EducationUSA Networking Reception
Remarks by U.S. Ambassador Stephanie Sullivan
Chief of Mission Residence
September 27, 2019 | 6:30pm – 8:00pm
Good evening everyone! My husband John and I are happy to welcome you all, following what I hear has been a very successful college fair today. As both a former student and a former teacher, I am excited to be among this incredible group of educators, students, school administrators, and admissions representatives.
All of you here this evening represent the strong people-to-people ties between Ghana and the United States. I am delighted to see this growing interest on the part of both the Ghanaians who are interested in studying in the United States, and the representatives from nearly 50 U.S. colleges and universities who came here to meet with prospective students.
This evening is meant to be an informal and fun networking session, so let me take a few moments to acknowledge the various groups present tonight in addition to the representatives of the 50 American colleges and universities.
We have directors, school heads, teachers, and counselors from senior high schools, including the host for today’s college fair, Presbyterian Boys SHS, also known as Presec. This group is one of our best resources when it comes to reaching Ghanaian students for undergraduate programs in the United States. Presec grants our EdUSA advisors access to its students and provides guidance to students who show promise for academic study abroad.
Also present are secondary high school teachers who are alumni of the International Leaders in Education (ILEP) and Fulbright Teaching Excellence and Achievement (TEA) programs. These outstanding secondary school teachers have been recognized for their leadership in the classroom and beyond and have been selected to participate in teacher development and training in the United States. They, too, support our Embassy EdUSA advisors to reach key student populations with information about study in the United States.
We have our recently arrived cohort of American Fulbright students, research scholars, and visiting lecturers (professors). Fulbright is one of the United States’ longest standing and most prestigious academic exchange programs.
We are honored to have such a talented group of Americans who are connected to research institutions and universities throughout Ghana, helping forge collaborative research and teaching among American and Ghanaian institutions of higher education.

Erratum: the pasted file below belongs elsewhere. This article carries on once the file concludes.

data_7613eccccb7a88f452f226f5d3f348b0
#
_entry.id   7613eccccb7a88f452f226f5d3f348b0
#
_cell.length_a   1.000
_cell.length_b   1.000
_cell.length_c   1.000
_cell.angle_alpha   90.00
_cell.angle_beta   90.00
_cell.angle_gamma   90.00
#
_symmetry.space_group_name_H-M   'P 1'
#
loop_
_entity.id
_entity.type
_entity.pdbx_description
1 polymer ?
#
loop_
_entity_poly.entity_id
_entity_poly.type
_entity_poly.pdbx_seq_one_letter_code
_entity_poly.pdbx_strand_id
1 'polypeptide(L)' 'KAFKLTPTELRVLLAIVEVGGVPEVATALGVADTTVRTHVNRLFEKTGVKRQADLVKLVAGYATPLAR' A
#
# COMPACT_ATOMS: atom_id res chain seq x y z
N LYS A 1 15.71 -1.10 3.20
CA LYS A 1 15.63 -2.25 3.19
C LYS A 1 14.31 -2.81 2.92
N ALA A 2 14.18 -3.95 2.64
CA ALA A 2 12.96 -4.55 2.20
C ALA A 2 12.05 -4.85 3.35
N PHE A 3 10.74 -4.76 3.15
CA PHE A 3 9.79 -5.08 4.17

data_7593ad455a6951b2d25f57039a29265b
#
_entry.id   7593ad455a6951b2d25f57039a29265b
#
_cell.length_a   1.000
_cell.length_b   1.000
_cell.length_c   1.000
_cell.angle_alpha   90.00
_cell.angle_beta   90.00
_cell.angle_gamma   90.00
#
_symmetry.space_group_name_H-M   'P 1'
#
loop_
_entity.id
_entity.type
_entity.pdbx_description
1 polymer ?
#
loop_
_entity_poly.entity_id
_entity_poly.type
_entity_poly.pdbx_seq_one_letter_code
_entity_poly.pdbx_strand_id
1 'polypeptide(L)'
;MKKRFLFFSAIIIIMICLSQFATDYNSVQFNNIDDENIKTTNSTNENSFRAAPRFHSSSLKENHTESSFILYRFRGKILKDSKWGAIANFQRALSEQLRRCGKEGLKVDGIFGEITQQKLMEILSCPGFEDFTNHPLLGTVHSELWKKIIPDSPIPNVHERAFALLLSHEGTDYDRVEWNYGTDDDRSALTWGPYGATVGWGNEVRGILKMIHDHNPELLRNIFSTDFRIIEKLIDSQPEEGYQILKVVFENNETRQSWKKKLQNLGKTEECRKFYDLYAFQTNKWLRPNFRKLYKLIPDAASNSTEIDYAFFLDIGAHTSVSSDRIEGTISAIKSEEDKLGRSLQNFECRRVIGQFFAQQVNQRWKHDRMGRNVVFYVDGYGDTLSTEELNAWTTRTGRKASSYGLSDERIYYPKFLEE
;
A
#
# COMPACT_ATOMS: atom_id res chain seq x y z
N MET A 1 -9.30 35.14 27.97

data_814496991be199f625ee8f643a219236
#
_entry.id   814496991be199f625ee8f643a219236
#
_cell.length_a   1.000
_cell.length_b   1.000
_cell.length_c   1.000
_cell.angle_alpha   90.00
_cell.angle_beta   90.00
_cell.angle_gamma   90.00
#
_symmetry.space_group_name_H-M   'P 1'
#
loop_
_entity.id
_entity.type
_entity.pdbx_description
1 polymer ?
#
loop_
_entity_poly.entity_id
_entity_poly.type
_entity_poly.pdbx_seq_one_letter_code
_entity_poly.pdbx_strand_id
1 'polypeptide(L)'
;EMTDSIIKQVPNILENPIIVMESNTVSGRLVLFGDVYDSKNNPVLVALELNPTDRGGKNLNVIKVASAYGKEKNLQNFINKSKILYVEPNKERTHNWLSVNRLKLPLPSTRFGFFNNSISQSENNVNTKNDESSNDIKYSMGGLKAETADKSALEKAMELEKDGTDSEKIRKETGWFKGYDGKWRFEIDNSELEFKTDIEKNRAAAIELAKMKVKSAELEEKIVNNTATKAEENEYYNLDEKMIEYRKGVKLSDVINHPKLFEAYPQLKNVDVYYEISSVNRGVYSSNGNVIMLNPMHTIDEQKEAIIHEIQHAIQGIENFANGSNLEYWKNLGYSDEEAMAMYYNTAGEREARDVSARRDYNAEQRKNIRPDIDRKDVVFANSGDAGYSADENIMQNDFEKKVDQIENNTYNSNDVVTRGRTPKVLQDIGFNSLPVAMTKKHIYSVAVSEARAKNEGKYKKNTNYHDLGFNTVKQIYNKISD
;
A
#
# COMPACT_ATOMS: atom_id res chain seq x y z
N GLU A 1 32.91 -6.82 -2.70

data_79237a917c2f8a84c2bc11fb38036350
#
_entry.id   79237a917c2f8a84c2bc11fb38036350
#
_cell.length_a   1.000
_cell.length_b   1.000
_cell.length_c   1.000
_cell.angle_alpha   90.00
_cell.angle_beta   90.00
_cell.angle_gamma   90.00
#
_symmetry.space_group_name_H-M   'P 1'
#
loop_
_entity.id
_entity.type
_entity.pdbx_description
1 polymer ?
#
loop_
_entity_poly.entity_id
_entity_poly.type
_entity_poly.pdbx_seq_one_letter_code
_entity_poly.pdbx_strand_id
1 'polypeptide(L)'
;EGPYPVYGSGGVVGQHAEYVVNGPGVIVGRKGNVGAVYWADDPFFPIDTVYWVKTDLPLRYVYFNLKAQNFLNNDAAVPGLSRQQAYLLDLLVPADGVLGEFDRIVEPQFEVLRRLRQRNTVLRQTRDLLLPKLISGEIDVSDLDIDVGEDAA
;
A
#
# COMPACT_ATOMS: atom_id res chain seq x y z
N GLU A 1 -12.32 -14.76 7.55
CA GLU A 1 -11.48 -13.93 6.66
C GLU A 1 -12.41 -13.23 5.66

And finally, we have Ghanaian university administrators and faculty who host the American Fulbrighters, and who create and sustain linkages among American and Ghanaian universities. They also help our EdUSA advisors promote graduate and post-graduate studies in the United States.
Earlier this week, I wrote an op-ed that highlight the many ways our U.S. Mission in Ghana is working hand-in-hand with Ghanaians to boost education at the primary, secondary, and higher education levels. Today’s college fair and this EducationUSA reception are examples of our partnership with Ghana on education.
Did you know that over 3,200 Ghanaian students studied at 630 U.S. colleges and universities in the past academic year? Ghana is now the third-highest sender of students from sub-Saharan Africa to the United States, after Kenya and Nigeria. I’m confident that with the work you have all done today, we’ll see those numbers increase!
We look forward to continuing our partnership for education with Ghana. A robust economy depends on much more than a nation’s natural wealth and resources. Access to quality education is a pre-condition for equitable economic growth, improving critical health indicators, and advancing gender equality. Indeed, a prosperous and stable Ghana is good for both Ghana and the United States – and it all starts with education.
This evening you’ll meet new and interesting people who share the goal of increasing our two countries’ educational exchanges and partnerships.
Thank you again for coming, and I leave you with the African saying, “The path to a friend’s home is never far.”